American Special Forces units advising the ethnics and ARVN units
around the mountain base at Pleiku. Only a month before the following
message dispatched from Saigon.
Amembasy SIAGON 4083 TO SECSTATE
Rcvíd Jan 7, 1965-2:06 AM:
"Canadian ICC commissioner (Sandhurst) told EMoff
results of his latest week-long visit to Hanoi, from which he
returned yesterday. (Sandhurst) said that he is persuaded from
his conversation with diplomats and DRV officials that DRV is
not now interested in any negotiationsÖ"
March 1965: Grayhound Bus
Station, San Angelo, Texas. Two young men, a Sailor and a Marine
discussed how they might reach California in two days. Unaccustomed
travelers the vast geography, timetables, military orders and the
endless waiting for buses made them uneasy. Buses that might get them
out of the predicament caused by a nationwide air traffic controllers
strike were filling quickly with stranded air travelers. They held a
tight grip on their orders and discussed their next move.
"I gotta report to my ship
day after tomorrow."said the worried sailor.
"Look, "said the Marine.
"Why donít we head into Dallas and catch a Trailways."
"You sure we canít get a
commercial flight out of here?"
"Thatís the word. Strikes
shut Ďem all down."
"I have an aunt in Dallas.
Maybe we can go see her and re-group." The sailor was clearly worried.
The two were not boys but
they were not men either; they were young men: They departed for
Dallas on a Trailways bus. In an hour they rolled into Big "D".
The sailorís aunt beamed at
the sight of her nephew. The Marine checked the brim of his cover for
finger prints he might have mistakenly left on the spit polish heíd
carefully applied at his Georgia home before hugging his parents good
"Why Johnny, look at you."
the aunt continued. "You have just grown so. I just canít believe it.
Howís your mama?" The Sailor blushed with embarrassment.
The conversation between
the two continued over cookies at the auntís dinning room table. The
Marine introduced himself standing at attention in his tan worsted
" Well I do declare." said
the Aunt. " Look at you two. Here, sit your self down." she gestured
toward the Marine. The Sailor dressed in immaculate dress white sat in
his auntís cushioned arm chair absorbing his relatives loving
adoration. It was a momentary respite from their overland transit to
"We are still so stunned
from the events of the last year boys. I tell you sometimes I cry. It
was so horrible. This town just frooooze to a standstill."
"Is it near here?" asked
"Itís not far. Weíll go by
there on the way to the bus station. Too bad about the strike. You
boys got quite a ride ahead of you." she said fanning her self.
Finally they all stood,
John hugged his aunt. The Marine fidgeted with his cover. Then they
disappeared into the garage.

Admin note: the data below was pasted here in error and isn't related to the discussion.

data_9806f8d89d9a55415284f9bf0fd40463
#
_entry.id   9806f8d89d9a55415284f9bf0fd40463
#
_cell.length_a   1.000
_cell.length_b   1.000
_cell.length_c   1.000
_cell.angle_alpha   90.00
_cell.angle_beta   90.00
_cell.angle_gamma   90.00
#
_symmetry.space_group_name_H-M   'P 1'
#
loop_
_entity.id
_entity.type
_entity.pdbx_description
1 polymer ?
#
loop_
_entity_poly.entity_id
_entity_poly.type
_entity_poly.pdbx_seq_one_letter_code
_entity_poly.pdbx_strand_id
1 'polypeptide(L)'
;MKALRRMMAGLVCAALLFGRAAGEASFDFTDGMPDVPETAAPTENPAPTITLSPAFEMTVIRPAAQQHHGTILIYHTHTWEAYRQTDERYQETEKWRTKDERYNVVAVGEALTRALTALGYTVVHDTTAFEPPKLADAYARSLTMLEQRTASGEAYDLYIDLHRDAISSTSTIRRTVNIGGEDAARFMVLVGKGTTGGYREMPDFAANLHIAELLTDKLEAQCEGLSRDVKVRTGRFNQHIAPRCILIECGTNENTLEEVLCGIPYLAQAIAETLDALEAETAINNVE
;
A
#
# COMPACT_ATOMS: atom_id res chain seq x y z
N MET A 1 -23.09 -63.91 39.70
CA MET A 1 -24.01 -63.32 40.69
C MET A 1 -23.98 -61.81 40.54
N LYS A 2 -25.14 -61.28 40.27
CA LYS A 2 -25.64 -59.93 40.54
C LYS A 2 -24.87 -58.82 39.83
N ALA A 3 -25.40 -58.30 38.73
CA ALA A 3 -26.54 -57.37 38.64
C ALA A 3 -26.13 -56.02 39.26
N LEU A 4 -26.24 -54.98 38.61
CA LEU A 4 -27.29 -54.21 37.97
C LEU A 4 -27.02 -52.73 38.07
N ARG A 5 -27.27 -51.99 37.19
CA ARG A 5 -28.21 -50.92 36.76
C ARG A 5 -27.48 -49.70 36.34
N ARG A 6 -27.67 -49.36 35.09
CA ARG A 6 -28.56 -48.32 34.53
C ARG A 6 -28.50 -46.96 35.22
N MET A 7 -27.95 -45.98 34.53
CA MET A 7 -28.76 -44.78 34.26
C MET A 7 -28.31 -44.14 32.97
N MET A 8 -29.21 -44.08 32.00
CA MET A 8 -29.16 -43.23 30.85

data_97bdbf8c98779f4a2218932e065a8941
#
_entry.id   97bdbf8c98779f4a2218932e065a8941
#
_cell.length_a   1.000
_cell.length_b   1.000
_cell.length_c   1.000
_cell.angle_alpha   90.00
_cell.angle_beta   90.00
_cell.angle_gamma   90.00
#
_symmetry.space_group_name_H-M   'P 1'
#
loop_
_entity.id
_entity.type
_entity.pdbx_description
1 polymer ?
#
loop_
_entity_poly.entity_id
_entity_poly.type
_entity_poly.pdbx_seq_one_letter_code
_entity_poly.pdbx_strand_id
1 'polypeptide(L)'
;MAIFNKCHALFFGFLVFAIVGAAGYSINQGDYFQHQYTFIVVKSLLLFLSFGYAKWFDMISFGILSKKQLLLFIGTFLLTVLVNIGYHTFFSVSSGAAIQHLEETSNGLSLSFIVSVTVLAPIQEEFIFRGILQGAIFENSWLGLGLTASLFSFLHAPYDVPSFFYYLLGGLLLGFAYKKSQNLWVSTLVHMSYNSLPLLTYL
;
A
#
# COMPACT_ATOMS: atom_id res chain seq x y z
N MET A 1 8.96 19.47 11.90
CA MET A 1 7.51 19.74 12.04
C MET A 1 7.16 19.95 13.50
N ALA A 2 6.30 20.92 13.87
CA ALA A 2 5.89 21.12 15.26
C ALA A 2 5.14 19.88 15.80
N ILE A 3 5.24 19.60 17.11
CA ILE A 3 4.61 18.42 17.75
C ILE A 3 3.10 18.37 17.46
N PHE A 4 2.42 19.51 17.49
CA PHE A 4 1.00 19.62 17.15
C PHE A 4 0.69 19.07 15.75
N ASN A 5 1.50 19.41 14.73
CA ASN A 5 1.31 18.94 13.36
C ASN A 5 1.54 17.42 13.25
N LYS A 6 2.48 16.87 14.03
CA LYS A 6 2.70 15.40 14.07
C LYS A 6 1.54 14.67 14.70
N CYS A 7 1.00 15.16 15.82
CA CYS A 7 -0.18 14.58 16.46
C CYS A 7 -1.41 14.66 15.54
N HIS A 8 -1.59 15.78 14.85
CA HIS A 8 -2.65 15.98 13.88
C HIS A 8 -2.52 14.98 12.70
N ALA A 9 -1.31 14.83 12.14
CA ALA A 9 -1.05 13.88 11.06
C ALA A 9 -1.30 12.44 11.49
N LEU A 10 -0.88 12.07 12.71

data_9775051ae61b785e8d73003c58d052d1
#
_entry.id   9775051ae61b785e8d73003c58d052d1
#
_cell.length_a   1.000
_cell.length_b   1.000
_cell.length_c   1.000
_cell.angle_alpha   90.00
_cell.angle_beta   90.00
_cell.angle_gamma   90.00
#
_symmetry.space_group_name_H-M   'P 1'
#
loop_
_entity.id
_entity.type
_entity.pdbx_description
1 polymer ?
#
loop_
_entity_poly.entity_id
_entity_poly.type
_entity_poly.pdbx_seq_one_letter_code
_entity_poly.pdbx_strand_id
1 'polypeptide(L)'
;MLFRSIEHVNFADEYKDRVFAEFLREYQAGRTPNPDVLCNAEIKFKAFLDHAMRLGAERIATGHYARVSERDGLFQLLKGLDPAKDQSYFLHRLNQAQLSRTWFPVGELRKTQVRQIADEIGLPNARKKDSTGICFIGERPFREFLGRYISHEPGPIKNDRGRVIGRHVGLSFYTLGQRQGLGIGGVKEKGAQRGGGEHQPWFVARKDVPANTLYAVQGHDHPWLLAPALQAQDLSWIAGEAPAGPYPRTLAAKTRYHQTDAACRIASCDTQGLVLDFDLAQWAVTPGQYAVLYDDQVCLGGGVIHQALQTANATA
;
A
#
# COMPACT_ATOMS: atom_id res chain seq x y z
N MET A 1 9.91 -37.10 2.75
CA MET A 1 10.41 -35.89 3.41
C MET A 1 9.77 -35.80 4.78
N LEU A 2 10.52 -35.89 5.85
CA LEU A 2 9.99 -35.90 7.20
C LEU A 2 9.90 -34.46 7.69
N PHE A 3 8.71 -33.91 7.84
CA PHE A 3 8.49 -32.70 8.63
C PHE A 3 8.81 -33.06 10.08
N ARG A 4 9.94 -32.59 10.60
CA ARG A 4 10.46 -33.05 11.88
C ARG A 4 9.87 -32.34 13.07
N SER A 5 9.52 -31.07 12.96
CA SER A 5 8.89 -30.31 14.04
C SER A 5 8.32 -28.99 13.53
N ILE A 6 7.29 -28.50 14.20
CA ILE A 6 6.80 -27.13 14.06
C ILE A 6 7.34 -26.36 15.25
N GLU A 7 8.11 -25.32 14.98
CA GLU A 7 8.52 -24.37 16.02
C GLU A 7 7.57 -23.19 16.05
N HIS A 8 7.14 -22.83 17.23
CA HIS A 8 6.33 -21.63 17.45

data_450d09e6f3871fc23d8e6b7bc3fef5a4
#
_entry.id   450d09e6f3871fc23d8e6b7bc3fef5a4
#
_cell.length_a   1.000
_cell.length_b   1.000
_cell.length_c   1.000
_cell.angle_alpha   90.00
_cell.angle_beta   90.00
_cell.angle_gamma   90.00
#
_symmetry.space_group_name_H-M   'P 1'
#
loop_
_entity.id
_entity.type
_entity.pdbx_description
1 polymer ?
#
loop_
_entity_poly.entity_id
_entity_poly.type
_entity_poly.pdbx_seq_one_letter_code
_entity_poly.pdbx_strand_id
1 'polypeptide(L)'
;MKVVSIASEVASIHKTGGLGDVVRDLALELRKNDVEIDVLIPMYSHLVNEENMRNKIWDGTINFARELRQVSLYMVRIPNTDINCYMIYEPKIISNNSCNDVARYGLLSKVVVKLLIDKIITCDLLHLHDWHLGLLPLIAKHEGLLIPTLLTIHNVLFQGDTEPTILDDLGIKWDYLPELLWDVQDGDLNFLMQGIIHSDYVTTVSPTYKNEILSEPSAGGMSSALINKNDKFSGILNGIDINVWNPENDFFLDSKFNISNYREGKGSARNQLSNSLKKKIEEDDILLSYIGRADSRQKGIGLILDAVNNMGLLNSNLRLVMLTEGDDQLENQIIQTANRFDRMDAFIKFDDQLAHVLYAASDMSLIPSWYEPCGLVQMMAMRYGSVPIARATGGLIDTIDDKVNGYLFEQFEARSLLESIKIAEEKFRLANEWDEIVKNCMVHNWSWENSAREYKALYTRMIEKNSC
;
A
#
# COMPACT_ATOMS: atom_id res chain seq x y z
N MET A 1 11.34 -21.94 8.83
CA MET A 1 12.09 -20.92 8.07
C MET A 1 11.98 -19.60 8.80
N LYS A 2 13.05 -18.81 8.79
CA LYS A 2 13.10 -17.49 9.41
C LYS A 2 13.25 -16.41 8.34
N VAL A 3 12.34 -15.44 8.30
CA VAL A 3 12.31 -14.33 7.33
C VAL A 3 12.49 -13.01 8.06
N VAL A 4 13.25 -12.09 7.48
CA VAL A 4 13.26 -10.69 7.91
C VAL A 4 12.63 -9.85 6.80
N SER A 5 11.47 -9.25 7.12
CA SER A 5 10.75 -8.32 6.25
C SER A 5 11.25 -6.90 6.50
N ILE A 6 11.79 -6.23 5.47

The aunt drove the boys
into the downtown area of Dallas in her 57 stick shift Chevrolet.
"There it is. The whole area here is Dealey Plaza. Right on around
andÖ"she turned left onto Elm," it happened about right here. Thatís
the book depository right over there. Theyíre saying some shots came
from over there. She pointed toward a grassy area as the street curved
to the left. It just gives me chills to do this." she said driving
The three stood on the
loading platform. A loud speaker announced the westbound express to
Los Angeles. "God bless you Johnny."said the aunt her words muffled by
a last urgent hug before their brief visit ended. "You write me now
yah hea?" She turned to the Marine. "Vance you boys look after each
other, yah hea?"
"Yes mam."replied Poplar.
"It was sure nice of you to drive us over here. Thank you for the
The station was a mob
scene. Civilian and military passengers bumped from cancelled flights
crisscrossed the old clay floor tiles of the station. The rest rooms
smelled of overflow and the bus station grill was doing land office
business. Vance and the Sailor stood at the grill drinking coffee.
"Well, by this time next
week youíll be at sea I recon." Vance said making conversation.
"Yea. We got a shake down
cruis, then weíll head out to WestPac. I got three years to go."
"Jezus! I got two. Donítí
guess Iíll ship over either."
EXPRESS SCENICRUSER SERVICE TO ELPASO, TUCSON, YUMA AND LOS ANGLES,
BOARDING AT PLATFORM SEVEN. ALL PASSENGERS ABOARD PLEASE."
The two stacked their sea
bags next to their bus and kept strong grips on their canvas AWOL bags
containing their orders. Through the throngs the voice of Richie
Vallie rang from the juke box. "Walk like a man; Walk like a man;
Walk like a man, My sonÖ" In an hour the passengers squinted at
the sun setting on the bad lands of West Texas. Through the long
rolling night the transit was interrupted only by a flat tire which
was repaired at a dilapidated Shell station in the middle of the